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US intensifies efforts to degrade, destroy IS


The US and its coalition partners have intensified efforts to “degrade and destroy” the Islamic State, mainly targeting the flourishing oil business of the terror group responsible for several attacks including the Paris carnage.

“Since the tragic terrorist attacks in Paris on November 13, the United States, along with our partners in the Global Coalition to Counter ISIL, have intensified our efforts to degrade and destroy ISIL in Iraq and Syria,” a White House official said, using another acronym for the terrorist group.

The White House statement came after President Barack Obama in a rare address from the Oval Office vowed that the US would overcome a new phase of the terror threat that seeks to “poison the minds” of people here and around the world.

Obama in his 13-minute prime time address to the nation, sought to reassure Americans rattled by the recent attack in California on Wednesday that killed 14 people and wounded 21.

He, however, announced no significant shift in US strategy and offered no new policy for defeating IS.

Since November 17, when Canada announced it would increase its trainers in northern Iraq, coalition airstrikes have destroyed 283 IS oil tanker trucks, 120 oil storage tanks, and a significant amount of oil-field infrastructure in eastern Syria, according to the White House official.

On December 2, the US announced to deploy an Expeditionary Targeting Force to assist Iraqi and Kurdish partners, including by launching raids against IS targets, gathering intelligence, and capturing IS leadership.

A day later, the UK began striking IS targets in Syria, and the next day, Germany’s parliament approved plans to commit up to 1,200 troops to the counter IS, including the potential deployment of surveillance and tanker aircraft.

Italy has announced plans to increase its presence in Iraq to 750 trainers.

France deployed aircraft carrier Charles de Gaulle to the eastern Mediterranean to intensify strikes against IS targets in Iraq and Syria, particularly around al-Raqqa, the proclaimed capital of Islamic State.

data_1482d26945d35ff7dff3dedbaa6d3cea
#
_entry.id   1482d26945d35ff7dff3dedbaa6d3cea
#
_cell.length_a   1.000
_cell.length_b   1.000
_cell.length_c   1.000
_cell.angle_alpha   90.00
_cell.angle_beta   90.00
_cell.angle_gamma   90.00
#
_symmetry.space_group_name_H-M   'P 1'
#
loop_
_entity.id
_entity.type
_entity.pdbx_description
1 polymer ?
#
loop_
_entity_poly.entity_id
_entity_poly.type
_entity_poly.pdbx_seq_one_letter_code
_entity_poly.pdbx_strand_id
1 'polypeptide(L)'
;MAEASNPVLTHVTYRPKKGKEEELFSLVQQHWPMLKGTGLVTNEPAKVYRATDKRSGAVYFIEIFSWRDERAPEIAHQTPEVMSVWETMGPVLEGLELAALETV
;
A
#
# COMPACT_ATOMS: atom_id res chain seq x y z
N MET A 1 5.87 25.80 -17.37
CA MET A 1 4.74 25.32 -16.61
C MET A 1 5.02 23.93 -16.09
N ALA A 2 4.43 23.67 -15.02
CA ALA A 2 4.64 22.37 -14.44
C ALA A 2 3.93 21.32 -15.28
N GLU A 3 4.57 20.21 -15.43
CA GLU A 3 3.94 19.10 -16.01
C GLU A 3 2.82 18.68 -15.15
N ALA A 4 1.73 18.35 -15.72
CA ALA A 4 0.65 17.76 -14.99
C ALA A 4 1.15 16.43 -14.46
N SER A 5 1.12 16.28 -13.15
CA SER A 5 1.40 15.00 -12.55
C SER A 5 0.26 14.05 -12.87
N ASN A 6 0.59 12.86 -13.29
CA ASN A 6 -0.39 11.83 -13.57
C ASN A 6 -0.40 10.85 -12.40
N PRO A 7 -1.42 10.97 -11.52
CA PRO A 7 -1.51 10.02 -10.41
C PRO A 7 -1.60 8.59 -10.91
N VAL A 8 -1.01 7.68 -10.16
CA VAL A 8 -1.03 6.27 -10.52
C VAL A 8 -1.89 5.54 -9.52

“In addition to enhancements in the military campaign in Iraq and Syria, we are taking new steps with international partners to improve our homeland defenses,” the official said.
On November 16, the US and France signed a new pact to

enable the American military to share more intelligence on a range of challenges.

Last week, the US announced a number of enhancements to the Visa Waiver Programme, which allows citizens of 38 participating countries – including Australia, the UK and many European countries – to travel to the US and stay without a visa for 90 days or less.

On December 17, the US will host a UN Summit to combat financing to extremist groups, the official said.

A number of coalition partners, including Belgium, Germany, Kuwait, Tunisia, have made arrests to break up terrorist cells liked to IS.

Noting that a number of new commitments will build on the momentum on the ground generated in operations over the past month, the official said Syrian Arab and Kurdish forces supported by coalition airstrikes have driven IS from Al-Hawl in northeastern Syria.

Iraqi Peshmerga forces supported by coalition strikes and advisers have driven IS from Sinjar, denying IS a key strategic and transit hub between Mosul and Raqqa.

Syrian Arab forces supported by coalition airstrikes have begun operations to close the remaining 98 kilometres of the Turkey-Syria border controlled by IS.

“As we intensify our counter-ISIL military efforts, we are also pressing forward on a reinvigorated political track in Syria. On November 14, participants in the International Support Group on Syria, including Russia and Iran, announced a path towards a Syrian-led political transition process,” the official said.

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